Twenty years ago, the first genetically modified seeds hit the market. Long before most people became concerned about GMOs in their food, farmers were facing urgent questions about this new technology.
Farmers wanted unbiased information about GMOs, so they organized and led the Farmer to Farmer Campaign on Genetic Engineering (funded, in part, by Farm Aid). Farmer to Farmer focused on the risks of GMOs in agriculture and provided a national forum for farmer action on agricultural biotechnology issues.
Since then, ethical, political, legal, environmental, economic and social implications for GMO technology have intensified, while consolidation and corporate concentration in the seed sector have increased. These developments impact farmers and eaters alike, affecting our food system from field to fork. As public dialogue about GMOs reaches a fever pitch and corporate domination of the sector increases, Farm Aid remains committed to advancing the rights of farmers and eaters.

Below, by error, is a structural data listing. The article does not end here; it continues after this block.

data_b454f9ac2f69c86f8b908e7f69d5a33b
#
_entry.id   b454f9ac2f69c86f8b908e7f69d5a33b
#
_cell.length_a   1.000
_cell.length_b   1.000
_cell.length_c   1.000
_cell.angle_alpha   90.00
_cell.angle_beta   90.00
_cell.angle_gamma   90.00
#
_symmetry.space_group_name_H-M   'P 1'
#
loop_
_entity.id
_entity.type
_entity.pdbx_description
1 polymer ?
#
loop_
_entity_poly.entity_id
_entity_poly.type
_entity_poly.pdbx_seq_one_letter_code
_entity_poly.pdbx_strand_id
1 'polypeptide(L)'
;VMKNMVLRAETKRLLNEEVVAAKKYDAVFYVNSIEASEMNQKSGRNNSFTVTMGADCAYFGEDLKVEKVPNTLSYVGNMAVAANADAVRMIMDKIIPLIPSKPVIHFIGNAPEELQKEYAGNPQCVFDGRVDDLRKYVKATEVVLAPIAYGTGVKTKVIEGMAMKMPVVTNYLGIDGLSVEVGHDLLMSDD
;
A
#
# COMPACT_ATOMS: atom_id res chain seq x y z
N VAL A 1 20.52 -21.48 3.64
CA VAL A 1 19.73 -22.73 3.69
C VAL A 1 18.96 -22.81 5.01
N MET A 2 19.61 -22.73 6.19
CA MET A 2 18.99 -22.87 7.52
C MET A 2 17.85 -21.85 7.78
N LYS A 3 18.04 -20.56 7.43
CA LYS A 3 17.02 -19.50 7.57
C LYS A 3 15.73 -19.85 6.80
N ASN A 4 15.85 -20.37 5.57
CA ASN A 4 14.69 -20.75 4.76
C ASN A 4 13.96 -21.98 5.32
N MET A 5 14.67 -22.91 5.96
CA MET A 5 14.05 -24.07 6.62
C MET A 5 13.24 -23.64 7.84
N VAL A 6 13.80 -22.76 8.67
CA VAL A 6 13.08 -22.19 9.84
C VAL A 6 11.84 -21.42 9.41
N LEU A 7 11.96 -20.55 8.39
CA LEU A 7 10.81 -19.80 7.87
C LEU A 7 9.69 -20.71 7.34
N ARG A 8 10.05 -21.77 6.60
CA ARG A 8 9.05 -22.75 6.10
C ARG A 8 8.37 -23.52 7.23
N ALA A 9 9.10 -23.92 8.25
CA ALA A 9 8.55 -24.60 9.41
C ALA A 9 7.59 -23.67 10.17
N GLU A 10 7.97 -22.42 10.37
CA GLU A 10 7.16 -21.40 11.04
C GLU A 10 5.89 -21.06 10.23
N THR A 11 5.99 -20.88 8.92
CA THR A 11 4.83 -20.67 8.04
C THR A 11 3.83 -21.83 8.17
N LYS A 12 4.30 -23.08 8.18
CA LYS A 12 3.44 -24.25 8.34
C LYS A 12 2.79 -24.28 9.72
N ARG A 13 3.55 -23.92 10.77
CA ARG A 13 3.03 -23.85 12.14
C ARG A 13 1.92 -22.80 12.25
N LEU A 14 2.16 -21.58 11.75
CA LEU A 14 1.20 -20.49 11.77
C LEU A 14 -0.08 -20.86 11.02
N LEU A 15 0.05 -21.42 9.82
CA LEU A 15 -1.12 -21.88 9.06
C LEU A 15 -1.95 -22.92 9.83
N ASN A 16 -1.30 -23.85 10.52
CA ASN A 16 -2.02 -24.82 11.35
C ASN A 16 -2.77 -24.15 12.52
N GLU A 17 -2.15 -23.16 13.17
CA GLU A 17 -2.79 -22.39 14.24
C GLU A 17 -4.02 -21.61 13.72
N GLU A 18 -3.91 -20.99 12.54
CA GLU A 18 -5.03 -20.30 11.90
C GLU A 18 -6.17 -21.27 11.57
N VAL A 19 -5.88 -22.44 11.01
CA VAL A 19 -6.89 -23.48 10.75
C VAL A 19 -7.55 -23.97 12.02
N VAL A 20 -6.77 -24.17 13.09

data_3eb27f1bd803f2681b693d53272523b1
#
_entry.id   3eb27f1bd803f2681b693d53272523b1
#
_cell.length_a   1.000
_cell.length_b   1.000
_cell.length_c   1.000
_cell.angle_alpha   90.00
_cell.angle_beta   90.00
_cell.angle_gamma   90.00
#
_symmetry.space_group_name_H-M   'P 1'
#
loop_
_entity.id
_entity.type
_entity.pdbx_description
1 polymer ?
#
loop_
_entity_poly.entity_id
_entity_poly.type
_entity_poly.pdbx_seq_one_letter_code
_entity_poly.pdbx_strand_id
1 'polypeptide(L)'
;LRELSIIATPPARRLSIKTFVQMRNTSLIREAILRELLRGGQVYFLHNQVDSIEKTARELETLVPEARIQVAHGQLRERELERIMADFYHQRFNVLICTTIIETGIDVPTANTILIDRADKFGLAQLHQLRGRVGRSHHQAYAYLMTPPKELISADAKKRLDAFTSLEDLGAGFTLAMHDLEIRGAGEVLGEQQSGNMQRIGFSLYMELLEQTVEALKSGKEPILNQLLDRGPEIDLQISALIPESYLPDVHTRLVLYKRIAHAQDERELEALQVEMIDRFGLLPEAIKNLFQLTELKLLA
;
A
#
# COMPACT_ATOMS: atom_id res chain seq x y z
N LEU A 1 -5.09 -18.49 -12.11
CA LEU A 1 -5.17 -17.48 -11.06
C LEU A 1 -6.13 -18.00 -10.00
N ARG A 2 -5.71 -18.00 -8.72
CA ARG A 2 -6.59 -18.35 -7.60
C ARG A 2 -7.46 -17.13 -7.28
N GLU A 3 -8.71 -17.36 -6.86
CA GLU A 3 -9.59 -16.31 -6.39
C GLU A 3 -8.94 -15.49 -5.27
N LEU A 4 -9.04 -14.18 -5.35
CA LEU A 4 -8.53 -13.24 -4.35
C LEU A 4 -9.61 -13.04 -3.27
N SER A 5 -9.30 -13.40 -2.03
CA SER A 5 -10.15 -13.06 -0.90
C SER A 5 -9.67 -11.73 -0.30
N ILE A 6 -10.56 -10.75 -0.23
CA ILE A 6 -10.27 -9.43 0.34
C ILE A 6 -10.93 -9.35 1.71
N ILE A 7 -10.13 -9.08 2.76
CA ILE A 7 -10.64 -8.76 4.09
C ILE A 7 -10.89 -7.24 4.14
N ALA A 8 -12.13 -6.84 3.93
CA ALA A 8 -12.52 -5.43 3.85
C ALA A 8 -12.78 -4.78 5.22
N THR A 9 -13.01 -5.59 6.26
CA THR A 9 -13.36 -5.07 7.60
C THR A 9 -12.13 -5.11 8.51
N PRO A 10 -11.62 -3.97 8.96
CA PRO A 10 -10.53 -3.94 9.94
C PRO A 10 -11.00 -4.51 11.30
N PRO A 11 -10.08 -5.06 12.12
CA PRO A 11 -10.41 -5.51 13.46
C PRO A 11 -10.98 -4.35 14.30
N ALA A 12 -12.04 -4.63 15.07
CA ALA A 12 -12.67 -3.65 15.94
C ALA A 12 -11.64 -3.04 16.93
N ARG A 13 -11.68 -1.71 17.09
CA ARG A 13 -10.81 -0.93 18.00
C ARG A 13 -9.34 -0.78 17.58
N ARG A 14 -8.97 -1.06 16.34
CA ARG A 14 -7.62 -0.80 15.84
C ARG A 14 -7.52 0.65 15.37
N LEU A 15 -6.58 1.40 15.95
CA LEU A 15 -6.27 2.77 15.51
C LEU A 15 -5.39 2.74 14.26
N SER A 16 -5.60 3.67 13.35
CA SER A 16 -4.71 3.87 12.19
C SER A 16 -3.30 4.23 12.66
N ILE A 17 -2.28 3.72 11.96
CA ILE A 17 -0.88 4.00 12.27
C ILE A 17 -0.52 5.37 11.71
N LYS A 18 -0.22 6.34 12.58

- Believes farmers should be able to grow their crops without fear of GMO contamination and that biotech companies should be held accountable for GMO contamination;
- Affirms the right of family farmers to fair, open and affordable access to seeds and the right to save seeds;
- Advocates for antitrust enforcement in the highly concentrated private seed sector;
- Pushes for stronger independent review and oversight of GMO crops, seafood, and livestock prior to their approval and following their release into the environment and marketplace;
- Emphasizes the importance of biodiversity and genetic diversity and supports increased funding for public plant and animal breeding to develop locally and regionally adapted seed and breed varieties;
- Supports alternative supply chains that help farmers meet growing demand for non-GMO products and avoids GMOs in our sourcing.
- Calls for transparency in our food system through mandatory GMO labeling, so eaters can make informed decisions about the food they eat and build demand for non-GMO food.